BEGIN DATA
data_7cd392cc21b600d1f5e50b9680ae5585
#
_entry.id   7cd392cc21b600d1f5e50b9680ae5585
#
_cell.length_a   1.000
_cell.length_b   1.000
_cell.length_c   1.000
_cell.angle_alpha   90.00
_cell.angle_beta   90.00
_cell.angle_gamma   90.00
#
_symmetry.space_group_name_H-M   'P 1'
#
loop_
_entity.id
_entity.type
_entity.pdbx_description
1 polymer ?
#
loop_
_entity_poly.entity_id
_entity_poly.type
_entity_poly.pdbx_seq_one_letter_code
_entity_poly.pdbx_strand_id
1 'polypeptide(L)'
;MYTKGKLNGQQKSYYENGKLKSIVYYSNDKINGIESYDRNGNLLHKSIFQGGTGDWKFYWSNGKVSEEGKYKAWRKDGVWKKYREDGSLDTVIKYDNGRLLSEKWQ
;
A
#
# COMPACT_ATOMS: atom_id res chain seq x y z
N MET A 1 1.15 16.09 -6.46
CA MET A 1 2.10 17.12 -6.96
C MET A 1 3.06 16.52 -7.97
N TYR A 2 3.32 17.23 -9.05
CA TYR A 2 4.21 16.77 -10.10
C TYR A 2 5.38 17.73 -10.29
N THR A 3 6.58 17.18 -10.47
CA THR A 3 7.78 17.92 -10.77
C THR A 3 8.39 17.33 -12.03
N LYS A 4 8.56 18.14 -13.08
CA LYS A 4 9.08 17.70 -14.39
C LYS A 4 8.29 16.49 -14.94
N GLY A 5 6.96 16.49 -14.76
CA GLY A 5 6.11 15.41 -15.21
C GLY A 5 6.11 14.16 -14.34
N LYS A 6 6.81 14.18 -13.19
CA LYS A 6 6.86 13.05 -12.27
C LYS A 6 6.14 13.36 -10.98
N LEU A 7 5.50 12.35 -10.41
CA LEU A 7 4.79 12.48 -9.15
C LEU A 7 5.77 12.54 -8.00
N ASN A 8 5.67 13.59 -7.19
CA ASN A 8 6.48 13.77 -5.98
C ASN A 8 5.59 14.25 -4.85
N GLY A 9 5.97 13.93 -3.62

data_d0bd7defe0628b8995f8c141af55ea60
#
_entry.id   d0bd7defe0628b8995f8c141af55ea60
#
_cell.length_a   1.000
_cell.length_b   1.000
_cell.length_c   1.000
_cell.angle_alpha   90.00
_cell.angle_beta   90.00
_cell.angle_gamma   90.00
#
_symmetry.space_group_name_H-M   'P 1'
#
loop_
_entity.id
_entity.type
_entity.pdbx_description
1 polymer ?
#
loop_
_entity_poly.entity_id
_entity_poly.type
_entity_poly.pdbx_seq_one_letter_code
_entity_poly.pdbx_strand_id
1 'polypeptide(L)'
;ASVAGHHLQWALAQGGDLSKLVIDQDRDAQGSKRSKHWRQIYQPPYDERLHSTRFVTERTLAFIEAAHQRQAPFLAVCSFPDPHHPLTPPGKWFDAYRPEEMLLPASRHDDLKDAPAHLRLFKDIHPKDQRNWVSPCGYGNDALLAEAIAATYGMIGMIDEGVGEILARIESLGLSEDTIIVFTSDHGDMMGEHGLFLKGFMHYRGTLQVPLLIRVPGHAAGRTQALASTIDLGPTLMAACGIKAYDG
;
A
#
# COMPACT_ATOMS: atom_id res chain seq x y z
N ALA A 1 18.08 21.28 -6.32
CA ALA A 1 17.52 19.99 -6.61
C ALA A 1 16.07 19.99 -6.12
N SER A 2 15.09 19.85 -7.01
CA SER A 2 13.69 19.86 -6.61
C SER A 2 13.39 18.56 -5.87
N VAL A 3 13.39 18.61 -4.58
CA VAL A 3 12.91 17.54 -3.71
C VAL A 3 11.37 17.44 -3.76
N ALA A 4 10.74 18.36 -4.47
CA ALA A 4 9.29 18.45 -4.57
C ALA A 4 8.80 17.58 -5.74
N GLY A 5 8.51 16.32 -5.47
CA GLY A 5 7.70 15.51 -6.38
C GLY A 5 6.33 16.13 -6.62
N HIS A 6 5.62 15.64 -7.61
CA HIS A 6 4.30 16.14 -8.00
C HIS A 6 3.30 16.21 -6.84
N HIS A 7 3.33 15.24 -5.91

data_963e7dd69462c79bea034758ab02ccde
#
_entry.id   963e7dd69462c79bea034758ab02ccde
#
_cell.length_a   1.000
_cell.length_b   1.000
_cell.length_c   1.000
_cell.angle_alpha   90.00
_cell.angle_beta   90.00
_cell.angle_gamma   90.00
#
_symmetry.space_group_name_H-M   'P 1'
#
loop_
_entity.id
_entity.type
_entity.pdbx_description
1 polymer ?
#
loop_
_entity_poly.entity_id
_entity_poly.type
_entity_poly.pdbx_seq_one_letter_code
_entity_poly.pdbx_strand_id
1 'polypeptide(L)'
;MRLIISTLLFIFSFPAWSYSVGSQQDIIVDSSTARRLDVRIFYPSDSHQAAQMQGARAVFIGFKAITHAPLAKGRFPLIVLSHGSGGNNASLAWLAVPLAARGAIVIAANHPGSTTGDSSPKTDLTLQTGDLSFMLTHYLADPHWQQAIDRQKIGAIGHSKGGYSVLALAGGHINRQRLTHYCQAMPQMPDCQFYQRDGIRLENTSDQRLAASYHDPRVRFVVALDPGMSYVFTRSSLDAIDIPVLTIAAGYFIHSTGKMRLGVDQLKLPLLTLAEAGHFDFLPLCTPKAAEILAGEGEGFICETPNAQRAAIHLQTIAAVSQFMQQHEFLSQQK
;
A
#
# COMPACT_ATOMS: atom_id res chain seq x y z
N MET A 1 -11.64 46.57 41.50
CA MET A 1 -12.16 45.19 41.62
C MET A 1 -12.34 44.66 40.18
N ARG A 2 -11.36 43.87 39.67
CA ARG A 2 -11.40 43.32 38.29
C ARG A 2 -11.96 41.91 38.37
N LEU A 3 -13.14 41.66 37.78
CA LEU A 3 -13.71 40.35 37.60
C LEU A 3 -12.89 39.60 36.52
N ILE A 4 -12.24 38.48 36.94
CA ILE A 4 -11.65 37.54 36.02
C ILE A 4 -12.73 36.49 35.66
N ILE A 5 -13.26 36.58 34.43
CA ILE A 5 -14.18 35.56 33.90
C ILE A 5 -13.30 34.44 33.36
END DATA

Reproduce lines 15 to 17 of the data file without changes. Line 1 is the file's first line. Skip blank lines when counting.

_entity.id
_entity.type
_entity.pdbx_description